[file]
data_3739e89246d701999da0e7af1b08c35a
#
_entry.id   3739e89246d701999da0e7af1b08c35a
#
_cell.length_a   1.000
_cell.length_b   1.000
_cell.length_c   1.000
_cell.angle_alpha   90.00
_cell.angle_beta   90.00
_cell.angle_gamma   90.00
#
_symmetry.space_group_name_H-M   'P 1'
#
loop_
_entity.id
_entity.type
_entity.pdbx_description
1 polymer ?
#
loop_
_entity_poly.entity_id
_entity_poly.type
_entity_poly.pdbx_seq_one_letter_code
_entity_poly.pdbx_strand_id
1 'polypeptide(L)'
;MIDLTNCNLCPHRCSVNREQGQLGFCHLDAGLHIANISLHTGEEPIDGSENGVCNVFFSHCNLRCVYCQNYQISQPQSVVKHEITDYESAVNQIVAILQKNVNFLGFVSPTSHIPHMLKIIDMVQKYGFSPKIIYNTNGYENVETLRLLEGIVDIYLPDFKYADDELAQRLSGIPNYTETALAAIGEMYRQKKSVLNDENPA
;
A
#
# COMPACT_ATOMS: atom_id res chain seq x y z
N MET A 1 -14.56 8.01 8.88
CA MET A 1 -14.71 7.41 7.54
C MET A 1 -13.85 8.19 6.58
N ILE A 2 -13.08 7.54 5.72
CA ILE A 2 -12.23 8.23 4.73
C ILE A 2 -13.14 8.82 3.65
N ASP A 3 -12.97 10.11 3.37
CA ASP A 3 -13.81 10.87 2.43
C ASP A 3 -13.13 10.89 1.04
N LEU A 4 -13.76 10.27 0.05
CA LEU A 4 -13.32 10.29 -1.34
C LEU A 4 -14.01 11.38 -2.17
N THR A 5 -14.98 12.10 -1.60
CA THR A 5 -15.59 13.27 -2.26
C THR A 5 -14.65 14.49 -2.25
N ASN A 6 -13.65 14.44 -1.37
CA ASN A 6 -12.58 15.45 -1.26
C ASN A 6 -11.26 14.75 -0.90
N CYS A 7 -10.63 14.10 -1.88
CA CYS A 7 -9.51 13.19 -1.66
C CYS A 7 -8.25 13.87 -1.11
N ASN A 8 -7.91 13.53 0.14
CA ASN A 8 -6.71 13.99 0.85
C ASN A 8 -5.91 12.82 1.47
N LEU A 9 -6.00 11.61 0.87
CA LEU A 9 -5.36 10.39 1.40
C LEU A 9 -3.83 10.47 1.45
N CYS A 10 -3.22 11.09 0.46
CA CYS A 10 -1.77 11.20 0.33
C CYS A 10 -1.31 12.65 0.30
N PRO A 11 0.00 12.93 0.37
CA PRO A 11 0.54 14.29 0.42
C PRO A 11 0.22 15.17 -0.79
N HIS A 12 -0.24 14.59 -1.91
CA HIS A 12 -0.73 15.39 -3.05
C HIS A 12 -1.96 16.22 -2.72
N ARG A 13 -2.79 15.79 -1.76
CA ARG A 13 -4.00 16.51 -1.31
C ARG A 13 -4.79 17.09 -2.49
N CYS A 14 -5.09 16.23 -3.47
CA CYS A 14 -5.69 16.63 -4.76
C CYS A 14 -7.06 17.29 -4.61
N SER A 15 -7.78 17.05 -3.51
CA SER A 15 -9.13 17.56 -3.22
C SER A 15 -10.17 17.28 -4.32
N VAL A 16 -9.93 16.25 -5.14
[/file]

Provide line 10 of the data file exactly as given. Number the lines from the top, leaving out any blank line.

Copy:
_cell.angle_gamma   90.00